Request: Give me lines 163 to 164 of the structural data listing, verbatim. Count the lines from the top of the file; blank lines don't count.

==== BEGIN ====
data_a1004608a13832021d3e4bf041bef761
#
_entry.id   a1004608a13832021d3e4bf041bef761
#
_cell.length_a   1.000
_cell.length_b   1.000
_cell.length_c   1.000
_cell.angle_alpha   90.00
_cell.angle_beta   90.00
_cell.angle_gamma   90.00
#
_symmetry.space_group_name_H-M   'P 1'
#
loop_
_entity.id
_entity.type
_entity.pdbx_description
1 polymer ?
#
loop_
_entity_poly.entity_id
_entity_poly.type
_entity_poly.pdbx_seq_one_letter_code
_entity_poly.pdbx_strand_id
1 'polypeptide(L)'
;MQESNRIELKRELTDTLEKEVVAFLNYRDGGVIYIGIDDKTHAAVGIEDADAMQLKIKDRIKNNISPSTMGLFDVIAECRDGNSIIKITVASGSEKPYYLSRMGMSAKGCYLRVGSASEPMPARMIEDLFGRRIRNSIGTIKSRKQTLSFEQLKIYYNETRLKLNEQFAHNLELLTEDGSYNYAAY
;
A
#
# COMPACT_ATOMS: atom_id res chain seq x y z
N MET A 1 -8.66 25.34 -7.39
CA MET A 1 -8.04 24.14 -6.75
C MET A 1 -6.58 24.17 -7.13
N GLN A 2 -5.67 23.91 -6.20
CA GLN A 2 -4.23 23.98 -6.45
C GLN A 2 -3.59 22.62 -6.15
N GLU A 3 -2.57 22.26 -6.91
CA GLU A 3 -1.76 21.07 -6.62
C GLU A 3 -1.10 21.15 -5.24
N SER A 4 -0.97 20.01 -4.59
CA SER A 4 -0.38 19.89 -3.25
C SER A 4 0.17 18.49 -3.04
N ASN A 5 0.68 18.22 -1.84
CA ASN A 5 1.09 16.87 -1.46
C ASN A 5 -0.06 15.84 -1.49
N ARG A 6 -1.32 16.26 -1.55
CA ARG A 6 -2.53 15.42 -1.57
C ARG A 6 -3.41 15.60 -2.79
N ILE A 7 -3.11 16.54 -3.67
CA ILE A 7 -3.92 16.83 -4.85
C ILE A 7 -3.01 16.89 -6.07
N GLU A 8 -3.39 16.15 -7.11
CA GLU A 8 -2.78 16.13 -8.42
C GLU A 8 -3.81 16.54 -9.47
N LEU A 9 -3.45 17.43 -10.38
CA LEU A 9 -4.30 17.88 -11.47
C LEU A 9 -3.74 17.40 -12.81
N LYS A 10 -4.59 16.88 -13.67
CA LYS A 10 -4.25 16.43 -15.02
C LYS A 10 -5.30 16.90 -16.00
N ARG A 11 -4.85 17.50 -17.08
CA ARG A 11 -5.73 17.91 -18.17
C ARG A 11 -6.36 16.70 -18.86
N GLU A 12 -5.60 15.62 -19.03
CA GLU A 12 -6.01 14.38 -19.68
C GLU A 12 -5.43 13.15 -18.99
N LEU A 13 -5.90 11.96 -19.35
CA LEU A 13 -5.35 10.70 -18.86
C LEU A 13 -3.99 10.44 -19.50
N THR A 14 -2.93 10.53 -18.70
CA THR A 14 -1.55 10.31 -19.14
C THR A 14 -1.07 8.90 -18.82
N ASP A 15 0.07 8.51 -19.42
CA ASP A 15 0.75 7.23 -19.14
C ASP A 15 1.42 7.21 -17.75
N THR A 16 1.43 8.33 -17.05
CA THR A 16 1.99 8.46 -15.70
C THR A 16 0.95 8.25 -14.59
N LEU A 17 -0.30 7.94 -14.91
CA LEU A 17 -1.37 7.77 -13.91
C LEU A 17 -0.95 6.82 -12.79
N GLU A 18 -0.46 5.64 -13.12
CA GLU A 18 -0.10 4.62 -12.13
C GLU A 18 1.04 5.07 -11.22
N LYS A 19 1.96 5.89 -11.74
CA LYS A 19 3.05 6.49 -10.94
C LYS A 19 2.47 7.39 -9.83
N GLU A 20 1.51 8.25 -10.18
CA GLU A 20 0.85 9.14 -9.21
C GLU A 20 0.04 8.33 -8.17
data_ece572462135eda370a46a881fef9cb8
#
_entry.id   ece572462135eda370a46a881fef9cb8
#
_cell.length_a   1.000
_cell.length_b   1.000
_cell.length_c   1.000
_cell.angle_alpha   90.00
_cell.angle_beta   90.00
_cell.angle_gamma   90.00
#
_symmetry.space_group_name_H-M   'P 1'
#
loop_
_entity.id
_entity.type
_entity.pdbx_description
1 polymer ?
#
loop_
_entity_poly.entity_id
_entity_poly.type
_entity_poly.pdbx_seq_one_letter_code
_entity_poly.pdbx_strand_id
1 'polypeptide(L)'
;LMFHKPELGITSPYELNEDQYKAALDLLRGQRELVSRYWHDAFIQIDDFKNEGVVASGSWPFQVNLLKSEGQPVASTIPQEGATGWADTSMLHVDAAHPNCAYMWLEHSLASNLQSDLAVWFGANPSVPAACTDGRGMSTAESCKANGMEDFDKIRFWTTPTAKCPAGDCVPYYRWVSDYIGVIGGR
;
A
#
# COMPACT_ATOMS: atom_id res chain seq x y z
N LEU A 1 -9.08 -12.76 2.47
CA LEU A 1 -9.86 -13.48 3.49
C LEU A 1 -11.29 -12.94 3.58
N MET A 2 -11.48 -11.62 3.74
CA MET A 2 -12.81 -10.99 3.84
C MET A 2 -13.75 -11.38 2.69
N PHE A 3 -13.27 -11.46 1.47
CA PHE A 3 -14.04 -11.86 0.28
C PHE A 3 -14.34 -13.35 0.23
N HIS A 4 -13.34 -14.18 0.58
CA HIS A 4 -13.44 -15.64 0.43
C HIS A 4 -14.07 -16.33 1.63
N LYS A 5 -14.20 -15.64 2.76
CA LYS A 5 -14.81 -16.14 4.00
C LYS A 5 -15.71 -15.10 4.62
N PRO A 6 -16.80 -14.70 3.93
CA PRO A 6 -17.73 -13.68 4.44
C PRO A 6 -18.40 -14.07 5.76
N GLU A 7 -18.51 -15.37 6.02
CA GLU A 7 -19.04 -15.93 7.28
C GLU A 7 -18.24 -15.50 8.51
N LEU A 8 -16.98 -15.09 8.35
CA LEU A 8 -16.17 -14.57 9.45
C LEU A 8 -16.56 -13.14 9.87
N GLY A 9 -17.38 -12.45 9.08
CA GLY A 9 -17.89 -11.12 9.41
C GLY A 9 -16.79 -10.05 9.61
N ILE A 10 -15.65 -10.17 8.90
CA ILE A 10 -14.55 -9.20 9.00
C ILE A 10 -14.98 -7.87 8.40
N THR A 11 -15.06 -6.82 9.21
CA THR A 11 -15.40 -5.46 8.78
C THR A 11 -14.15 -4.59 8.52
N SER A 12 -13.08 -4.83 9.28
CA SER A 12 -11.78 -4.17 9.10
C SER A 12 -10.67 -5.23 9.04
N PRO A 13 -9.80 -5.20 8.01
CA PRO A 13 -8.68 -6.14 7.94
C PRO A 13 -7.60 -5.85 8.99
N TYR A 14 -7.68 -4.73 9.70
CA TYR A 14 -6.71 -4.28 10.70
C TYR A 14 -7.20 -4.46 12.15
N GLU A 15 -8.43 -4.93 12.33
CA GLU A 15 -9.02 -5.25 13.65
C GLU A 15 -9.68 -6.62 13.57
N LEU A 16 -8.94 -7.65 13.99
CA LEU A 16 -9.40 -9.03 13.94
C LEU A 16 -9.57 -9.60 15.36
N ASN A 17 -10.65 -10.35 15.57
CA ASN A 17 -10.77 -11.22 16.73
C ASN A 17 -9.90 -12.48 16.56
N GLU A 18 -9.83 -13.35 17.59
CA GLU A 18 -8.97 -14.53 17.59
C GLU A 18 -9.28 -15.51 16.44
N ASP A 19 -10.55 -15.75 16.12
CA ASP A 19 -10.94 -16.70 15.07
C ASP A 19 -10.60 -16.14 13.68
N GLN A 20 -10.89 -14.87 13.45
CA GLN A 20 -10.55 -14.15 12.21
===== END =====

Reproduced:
N GLU A 15 -8.43 -4.93 12.33
CA GLU A 15 -9.02 -5.25 13.65